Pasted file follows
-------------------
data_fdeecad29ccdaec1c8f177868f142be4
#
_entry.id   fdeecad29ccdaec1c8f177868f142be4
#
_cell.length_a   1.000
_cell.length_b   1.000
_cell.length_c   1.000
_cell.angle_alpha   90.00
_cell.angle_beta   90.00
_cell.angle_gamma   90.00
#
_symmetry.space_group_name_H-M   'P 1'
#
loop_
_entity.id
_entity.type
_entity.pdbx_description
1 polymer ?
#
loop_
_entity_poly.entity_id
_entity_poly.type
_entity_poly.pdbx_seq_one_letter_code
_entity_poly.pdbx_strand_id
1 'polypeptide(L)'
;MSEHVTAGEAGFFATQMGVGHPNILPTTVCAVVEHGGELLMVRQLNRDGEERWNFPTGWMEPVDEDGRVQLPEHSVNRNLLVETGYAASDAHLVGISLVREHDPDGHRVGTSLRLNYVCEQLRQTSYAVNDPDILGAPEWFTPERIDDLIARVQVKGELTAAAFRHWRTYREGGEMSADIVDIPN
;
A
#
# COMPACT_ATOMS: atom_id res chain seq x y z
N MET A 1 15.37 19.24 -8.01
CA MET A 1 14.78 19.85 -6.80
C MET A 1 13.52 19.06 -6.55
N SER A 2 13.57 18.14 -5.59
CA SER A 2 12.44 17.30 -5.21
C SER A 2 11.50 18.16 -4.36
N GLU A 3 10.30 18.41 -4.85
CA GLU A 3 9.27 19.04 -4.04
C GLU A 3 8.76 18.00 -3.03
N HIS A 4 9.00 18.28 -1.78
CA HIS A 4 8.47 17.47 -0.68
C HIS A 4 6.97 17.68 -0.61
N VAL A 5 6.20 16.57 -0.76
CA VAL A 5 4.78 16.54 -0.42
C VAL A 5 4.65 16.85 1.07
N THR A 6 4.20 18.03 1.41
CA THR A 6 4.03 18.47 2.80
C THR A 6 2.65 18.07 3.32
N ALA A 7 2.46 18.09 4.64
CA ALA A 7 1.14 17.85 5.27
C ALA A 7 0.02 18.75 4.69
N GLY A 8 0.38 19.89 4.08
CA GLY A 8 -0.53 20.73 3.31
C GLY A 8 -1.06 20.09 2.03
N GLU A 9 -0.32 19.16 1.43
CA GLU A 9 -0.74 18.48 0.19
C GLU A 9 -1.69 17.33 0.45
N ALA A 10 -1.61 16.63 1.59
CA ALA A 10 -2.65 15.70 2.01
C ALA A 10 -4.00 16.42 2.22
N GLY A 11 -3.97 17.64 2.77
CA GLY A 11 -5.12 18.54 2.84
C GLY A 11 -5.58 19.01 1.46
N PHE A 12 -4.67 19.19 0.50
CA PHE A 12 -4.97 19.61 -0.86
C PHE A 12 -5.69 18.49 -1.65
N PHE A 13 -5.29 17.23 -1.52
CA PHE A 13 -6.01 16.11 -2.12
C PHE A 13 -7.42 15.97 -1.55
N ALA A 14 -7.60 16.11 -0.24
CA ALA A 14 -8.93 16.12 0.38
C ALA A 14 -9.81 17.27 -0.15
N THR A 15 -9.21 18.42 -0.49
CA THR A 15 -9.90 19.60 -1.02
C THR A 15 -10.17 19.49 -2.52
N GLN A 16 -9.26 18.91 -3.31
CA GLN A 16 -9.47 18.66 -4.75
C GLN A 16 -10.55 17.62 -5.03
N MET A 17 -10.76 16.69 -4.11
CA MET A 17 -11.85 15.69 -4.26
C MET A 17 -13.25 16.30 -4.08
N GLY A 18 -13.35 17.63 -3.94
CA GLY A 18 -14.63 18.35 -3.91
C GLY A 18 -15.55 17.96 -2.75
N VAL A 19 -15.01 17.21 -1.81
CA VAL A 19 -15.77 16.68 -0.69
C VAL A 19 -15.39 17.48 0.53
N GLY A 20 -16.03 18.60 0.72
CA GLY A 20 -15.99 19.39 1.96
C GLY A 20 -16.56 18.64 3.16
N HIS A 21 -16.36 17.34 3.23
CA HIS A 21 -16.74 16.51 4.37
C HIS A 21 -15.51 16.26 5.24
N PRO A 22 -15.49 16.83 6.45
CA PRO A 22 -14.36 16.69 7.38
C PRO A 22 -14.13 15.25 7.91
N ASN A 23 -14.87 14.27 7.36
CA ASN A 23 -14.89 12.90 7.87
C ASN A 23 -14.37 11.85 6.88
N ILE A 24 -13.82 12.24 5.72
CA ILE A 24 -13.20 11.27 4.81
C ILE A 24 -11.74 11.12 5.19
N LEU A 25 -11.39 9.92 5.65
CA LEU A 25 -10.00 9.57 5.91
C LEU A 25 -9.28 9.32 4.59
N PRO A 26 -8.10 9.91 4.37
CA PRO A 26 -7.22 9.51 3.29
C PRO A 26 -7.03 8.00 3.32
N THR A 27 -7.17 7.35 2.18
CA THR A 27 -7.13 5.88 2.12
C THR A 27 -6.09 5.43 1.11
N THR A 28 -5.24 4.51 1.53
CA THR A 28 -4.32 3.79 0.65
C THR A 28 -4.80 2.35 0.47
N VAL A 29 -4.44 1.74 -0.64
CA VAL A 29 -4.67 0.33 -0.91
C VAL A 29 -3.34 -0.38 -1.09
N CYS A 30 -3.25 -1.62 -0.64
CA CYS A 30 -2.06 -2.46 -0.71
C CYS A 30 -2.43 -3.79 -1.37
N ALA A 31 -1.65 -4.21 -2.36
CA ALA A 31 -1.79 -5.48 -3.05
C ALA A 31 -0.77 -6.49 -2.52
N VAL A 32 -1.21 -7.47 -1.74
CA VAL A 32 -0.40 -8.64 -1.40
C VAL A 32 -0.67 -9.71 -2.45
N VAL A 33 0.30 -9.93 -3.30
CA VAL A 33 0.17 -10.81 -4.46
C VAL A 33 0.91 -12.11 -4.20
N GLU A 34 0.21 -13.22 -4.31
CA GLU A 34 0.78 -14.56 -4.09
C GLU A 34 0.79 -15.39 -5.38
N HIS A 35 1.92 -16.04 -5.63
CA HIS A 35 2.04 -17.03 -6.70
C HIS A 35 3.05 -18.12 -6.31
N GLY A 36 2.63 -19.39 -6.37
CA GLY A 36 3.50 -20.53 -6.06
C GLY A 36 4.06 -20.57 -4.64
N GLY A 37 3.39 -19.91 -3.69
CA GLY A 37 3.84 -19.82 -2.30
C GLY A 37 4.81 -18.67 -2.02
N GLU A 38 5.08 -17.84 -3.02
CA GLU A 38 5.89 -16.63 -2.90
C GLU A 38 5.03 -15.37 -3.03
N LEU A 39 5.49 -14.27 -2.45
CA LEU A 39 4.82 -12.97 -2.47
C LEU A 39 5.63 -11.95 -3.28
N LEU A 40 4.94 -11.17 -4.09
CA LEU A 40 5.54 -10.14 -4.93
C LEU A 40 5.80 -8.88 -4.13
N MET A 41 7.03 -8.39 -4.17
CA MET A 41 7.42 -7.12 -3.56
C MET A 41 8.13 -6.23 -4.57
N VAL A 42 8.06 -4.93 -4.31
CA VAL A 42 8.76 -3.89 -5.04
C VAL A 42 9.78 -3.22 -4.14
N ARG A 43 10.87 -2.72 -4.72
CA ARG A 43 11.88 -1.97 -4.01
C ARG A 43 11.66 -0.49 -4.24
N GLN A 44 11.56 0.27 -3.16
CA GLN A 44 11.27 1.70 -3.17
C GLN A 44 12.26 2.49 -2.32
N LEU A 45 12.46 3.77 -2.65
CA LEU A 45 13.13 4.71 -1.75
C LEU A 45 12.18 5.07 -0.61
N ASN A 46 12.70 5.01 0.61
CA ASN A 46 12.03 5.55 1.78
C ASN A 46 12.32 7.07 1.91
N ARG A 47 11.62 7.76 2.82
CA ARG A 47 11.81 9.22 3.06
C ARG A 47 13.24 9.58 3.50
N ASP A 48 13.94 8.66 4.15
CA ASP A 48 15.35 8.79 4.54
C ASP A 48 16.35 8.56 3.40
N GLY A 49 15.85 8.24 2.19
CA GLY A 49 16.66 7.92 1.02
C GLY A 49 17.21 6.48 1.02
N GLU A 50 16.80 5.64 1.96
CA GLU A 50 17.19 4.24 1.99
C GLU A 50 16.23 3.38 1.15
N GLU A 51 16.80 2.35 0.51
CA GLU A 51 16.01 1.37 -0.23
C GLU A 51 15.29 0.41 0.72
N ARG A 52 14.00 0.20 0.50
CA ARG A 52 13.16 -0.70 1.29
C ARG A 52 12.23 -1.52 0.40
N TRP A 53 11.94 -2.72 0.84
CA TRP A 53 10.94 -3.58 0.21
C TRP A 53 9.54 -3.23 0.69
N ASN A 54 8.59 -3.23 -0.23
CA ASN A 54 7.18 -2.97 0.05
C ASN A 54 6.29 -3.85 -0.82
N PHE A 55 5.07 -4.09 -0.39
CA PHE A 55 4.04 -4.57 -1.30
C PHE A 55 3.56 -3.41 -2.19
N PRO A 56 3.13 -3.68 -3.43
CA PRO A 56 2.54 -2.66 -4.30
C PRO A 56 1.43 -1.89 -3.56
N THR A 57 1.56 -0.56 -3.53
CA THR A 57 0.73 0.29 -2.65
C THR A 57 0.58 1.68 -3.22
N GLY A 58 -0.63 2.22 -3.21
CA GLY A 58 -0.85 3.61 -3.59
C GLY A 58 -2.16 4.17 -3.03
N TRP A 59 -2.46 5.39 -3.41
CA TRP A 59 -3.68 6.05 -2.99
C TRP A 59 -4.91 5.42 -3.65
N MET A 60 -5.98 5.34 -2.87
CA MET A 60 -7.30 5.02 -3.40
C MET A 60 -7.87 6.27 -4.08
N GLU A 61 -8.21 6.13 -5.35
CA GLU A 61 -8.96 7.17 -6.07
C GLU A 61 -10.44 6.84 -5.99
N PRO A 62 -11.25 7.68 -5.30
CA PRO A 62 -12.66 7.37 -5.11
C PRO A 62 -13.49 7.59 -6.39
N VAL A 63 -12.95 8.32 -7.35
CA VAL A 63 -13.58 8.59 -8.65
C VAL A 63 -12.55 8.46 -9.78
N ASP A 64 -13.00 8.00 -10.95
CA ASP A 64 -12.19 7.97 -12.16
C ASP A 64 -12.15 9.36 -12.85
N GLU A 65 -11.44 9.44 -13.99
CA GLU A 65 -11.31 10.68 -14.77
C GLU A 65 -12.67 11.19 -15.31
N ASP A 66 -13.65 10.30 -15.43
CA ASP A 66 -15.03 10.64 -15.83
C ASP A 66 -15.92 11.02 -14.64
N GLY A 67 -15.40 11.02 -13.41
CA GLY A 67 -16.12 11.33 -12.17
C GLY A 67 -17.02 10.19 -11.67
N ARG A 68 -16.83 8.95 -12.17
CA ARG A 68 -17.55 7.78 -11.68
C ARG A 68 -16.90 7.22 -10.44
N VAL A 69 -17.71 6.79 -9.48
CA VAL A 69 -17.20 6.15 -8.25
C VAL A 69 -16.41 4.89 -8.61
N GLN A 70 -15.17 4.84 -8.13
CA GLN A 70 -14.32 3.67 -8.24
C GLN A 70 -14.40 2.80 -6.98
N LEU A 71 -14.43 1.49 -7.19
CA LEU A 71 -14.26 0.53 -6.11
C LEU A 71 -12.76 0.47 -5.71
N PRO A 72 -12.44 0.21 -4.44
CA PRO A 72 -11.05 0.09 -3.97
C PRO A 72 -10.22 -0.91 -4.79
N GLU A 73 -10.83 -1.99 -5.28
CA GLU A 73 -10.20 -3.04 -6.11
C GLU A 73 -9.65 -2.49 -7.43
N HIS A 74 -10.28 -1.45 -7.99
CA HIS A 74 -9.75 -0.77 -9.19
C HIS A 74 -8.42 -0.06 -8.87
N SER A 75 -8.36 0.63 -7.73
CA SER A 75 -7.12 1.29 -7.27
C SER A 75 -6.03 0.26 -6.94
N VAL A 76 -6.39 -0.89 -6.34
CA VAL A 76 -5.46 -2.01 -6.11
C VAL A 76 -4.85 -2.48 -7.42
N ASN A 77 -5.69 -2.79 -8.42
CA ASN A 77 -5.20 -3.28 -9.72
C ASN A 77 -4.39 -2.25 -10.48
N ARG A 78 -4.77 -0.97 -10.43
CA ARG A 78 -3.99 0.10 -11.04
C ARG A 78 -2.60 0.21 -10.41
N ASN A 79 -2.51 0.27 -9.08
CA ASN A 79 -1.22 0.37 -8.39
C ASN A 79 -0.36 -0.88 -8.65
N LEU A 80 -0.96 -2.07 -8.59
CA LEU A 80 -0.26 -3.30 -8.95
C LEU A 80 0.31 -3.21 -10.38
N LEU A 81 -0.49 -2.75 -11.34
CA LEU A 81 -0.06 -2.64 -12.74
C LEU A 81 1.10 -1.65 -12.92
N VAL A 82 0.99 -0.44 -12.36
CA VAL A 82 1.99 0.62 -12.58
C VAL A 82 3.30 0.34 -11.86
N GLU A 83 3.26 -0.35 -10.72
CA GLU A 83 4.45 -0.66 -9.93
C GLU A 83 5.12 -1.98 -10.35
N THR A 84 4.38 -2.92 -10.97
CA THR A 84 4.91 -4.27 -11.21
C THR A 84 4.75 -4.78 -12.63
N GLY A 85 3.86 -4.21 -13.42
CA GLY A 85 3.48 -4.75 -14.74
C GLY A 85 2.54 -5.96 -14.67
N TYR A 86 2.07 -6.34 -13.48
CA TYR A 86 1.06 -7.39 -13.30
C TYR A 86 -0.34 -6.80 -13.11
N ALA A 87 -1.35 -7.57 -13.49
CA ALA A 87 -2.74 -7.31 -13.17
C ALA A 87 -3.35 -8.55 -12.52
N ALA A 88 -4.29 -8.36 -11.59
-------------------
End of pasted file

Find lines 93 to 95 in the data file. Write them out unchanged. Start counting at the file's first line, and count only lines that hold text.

C HIS A 21 -15.51 16.26 5.24
N PRO A 22 -15.49 16.83 6.45
CA PRO A 22 -14.36 16.69 7.38